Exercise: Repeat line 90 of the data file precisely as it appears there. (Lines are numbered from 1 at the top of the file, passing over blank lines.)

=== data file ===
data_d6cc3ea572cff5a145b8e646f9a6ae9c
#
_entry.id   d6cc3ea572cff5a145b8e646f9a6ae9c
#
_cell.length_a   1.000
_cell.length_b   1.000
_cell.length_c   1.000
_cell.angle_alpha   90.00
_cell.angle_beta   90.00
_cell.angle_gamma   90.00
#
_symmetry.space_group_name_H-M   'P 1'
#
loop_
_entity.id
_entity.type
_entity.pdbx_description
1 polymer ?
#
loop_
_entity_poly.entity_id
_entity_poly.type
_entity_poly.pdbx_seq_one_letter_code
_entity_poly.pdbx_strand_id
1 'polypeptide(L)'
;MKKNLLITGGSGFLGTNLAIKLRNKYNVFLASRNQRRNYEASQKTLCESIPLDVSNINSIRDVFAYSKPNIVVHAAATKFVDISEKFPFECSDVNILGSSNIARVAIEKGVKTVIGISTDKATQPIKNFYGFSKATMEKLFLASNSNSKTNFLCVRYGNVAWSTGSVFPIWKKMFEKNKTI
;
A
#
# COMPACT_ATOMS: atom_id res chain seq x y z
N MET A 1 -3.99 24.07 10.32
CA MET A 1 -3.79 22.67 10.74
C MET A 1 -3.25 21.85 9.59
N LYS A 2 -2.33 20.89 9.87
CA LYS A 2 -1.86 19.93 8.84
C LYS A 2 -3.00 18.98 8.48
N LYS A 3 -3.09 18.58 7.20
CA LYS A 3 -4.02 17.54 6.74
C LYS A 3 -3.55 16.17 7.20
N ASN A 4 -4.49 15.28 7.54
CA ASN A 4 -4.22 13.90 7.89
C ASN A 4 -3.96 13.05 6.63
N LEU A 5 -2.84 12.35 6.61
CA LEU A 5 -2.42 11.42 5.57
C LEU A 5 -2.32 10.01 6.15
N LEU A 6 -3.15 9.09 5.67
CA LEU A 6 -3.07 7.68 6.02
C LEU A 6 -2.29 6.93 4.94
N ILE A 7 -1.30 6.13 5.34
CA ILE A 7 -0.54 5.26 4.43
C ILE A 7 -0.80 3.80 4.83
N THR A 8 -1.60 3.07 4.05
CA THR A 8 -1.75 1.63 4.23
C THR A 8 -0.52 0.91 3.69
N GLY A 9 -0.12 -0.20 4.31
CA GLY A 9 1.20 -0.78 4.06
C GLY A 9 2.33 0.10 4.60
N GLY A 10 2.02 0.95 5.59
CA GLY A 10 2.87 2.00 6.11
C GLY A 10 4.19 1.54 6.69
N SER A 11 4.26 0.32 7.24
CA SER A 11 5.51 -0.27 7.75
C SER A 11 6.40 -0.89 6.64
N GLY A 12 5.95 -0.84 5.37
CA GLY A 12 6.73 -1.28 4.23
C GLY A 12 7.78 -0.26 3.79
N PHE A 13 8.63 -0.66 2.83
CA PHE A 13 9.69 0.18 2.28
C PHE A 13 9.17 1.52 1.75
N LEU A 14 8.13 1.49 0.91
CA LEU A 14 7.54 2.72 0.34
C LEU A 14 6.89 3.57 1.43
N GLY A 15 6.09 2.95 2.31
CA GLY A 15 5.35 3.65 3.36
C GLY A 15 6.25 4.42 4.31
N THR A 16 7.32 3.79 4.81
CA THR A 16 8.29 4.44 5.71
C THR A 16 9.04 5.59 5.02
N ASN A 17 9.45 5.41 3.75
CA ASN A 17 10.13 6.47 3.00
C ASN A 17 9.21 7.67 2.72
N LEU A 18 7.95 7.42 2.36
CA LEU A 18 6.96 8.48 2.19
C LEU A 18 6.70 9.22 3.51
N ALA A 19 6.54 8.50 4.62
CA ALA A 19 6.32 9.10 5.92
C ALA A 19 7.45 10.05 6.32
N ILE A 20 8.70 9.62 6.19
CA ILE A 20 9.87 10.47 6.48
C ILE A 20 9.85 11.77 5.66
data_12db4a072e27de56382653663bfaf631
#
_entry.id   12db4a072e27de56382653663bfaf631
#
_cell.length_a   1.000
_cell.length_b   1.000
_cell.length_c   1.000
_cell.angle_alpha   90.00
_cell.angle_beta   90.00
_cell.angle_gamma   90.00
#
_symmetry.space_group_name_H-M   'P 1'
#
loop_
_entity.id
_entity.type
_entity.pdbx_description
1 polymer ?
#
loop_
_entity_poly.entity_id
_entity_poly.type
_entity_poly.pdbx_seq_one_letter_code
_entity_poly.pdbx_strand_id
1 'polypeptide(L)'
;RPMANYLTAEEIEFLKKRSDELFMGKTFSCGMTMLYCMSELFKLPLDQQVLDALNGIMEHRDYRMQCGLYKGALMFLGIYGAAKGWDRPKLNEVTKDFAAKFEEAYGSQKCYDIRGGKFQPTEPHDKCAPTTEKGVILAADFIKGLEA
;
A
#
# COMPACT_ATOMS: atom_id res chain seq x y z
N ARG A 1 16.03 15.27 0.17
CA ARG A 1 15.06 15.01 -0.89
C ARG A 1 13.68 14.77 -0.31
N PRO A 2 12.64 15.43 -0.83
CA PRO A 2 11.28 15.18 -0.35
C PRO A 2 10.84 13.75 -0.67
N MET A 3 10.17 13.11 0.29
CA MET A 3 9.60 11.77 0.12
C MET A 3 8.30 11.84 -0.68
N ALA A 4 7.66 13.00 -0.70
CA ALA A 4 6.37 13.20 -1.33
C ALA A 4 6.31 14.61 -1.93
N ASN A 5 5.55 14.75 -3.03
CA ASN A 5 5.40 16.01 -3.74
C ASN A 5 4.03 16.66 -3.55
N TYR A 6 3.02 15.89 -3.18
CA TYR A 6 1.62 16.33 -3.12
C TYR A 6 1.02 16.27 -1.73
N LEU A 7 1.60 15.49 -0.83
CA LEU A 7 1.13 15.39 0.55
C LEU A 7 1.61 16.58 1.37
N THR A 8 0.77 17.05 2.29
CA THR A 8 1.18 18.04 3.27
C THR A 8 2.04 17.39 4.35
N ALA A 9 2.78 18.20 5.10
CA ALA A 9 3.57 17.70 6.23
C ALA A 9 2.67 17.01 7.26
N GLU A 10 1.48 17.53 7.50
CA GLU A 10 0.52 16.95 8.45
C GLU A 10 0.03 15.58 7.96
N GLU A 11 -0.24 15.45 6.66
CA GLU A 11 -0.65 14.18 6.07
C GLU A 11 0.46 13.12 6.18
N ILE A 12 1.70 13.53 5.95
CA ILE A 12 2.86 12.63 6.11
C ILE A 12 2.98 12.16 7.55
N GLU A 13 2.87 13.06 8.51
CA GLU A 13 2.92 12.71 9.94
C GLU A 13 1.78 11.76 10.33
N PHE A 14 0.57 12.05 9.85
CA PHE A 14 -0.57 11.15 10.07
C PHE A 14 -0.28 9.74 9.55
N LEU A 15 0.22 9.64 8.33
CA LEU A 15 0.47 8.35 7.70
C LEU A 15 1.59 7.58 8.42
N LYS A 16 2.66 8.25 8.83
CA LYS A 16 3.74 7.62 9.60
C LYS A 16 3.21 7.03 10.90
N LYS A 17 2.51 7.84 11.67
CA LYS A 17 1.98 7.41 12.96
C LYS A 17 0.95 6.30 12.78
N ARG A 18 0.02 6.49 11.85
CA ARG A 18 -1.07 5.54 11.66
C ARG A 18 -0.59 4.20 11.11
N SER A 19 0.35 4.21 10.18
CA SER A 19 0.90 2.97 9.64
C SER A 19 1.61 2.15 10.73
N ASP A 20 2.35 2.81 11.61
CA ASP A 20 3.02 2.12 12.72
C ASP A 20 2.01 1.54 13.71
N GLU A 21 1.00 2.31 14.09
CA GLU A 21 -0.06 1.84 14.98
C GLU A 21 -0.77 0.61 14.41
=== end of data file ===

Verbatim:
C ILE A 20 9.85 11.77 5.66